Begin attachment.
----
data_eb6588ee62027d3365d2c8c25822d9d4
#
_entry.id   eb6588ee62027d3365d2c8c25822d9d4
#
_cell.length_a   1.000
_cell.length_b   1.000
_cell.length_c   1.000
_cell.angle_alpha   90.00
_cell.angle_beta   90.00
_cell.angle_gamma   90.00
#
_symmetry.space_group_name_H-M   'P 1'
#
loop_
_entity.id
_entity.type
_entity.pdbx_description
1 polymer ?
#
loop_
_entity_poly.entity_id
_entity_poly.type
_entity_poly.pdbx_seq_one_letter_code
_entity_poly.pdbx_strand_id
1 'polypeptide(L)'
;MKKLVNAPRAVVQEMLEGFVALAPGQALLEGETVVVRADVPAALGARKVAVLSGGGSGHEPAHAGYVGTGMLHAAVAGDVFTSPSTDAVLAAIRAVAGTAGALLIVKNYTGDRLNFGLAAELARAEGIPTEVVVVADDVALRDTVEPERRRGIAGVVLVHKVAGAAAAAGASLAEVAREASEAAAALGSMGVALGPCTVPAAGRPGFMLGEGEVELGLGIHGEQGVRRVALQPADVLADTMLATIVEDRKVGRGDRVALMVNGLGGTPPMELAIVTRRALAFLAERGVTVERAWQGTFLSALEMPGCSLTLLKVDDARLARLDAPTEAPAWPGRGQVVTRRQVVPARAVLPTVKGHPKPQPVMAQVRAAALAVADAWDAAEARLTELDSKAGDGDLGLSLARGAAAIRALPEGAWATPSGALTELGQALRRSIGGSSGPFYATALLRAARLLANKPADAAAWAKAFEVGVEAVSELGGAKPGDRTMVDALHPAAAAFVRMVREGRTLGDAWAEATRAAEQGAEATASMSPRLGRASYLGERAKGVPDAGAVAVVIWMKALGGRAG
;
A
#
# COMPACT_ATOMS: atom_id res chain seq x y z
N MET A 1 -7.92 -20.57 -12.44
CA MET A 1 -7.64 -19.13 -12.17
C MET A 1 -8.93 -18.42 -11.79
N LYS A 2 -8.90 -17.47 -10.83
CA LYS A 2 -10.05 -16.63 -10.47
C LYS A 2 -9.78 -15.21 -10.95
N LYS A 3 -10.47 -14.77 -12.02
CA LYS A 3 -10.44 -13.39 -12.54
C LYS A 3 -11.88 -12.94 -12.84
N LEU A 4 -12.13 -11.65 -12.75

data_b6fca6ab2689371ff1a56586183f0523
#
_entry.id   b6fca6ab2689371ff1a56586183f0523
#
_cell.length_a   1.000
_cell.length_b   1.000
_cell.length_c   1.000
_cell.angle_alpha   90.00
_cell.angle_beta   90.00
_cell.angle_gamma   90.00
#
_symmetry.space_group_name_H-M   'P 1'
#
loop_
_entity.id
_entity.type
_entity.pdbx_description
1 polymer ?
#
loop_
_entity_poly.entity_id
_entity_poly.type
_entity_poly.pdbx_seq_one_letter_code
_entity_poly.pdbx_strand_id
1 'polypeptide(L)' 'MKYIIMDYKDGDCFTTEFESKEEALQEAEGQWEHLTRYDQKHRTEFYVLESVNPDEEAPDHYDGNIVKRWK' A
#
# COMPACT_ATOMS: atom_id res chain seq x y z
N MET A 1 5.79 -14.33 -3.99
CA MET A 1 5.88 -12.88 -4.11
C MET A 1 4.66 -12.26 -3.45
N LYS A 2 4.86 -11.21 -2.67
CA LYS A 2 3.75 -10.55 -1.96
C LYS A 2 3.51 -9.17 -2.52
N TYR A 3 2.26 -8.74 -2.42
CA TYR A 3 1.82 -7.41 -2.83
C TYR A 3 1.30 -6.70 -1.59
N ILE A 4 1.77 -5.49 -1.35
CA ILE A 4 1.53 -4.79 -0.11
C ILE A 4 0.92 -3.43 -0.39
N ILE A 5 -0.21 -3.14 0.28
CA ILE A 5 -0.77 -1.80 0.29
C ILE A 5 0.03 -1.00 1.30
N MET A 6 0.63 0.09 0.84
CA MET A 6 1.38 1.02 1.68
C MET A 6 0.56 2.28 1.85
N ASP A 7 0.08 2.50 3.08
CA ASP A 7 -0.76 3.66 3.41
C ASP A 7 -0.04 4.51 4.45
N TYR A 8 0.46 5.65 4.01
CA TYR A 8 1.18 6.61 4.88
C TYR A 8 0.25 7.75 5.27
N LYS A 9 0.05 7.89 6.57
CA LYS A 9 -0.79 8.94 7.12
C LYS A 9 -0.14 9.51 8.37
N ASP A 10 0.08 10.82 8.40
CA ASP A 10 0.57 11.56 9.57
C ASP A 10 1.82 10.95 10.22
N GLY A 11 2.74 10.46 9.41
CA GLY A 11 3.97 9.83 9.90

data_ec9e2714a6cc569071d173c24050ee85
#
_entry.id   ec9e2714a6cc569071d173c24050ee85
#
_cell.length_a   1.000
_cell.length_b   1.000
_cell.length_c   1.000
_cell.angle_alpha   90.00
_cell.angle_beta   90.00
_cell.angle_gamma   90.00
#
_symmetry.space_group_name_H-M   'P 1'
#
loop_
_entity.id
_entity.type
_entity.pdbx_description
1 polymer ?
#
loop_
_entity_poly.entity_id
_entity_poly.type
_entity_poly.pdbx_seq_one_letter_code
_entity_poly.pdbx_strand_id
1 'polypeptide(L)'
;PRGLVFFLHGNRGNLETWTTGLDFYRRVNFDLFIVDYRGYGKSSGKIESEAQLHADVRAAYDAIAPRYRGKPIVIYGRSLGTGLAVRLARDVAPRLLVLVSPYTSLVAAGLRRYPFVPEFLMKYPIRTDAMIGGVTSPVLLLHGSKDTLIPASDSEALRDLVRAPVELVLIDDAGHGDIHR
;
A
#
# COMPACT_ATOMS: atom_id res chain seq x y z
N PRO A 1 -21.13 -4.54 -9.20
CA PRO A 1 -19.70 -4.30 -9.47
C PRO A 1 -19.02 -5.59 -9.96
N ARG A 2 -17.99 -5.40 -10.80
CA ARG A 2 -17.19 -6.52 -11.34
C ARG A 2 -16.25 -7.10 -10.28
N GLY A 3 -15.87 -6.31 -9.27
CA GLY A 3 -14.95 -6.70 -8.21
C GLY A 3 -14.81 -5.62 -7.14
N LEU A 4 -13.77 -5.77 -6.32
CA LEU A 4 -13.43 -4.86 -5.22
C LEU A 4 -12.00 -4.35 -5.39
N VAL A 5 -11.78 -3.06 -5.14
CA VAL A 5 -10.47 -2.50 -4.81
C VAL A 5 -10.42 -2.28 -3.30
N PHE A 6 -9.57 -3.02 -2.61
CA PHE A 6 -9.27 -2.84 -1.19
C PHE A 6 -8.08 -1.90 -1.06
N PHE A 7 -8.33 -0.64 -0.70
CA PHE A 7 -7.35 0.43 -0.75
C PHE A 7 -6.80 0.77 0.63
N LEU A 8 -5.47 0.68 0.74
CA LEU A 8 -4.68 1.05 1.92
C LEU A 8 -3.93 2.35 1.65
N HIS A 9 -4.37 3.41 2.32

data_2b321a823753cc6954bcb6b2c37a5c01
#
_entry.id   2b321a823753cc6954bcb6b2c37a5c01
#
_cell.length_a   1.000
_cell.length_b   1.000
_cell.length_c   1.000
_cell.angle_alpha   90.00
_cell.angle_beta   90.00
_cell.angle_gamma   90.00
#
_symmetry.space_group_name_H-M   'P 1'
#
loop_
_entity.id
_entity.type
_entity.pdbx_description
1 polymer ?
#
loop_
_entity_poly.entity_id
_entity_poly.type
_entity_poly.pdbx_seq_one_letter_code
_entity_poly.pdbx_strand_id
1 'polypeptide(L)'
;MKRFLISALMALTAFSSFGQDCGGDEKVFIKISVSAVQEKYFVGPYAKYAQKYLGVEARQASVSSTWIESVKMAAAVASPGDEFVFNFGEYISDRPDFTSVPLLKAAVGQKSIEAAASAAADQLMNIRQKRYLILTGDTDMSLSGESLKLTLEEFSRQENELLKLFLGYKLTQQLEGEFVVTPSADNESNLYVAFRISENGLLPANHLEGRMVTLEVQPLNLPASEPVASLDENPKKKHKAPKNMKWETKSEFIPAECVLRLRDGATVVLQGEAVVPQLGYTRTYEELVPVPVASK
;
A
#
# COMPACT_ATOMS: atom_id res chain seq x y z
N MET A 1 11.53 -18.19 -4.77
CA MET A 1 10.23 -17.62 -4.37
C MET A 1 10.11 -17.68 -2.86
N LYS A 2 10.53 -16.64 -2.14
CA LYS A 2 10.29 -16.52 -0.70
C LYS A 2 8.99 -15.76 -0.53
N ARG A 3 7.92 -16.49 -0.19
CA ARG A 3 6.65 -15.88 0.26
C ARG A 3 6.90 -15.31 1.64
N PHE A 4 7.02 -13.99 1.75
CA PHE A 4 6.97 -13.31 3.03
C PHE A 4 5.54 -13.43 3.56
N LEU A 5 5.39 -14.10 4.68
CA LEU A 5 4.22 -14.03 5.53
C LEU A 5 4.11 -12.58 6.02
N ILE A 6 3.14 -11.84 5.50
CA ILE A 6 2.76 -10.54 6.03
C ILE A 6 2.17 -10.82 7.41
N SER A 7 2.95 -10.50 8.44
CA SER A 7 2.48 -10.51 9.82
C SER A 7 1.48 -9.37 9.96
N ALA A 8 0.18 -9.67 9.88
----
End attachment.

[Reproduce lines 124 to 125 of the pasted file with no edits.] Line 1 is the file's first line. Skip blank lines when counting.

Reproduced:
1 'polypeptide(L)'
;PRGLVFFLHGNRGNLETWTTGLDFYRRVNFDLFIVDYRGYGKSSGKIESEAQLHADVRAAYDAIAPRYRGKPIVIYGRSLGTGLAVRLARDVAPRLLVLVSPYTSLVAAGLRRYPFVPEFLMKYPIRTDAMIGGVTSPVLLLHGSKDTLIPASDSEALRDLVRAPVELVLIDDAGHGDIHR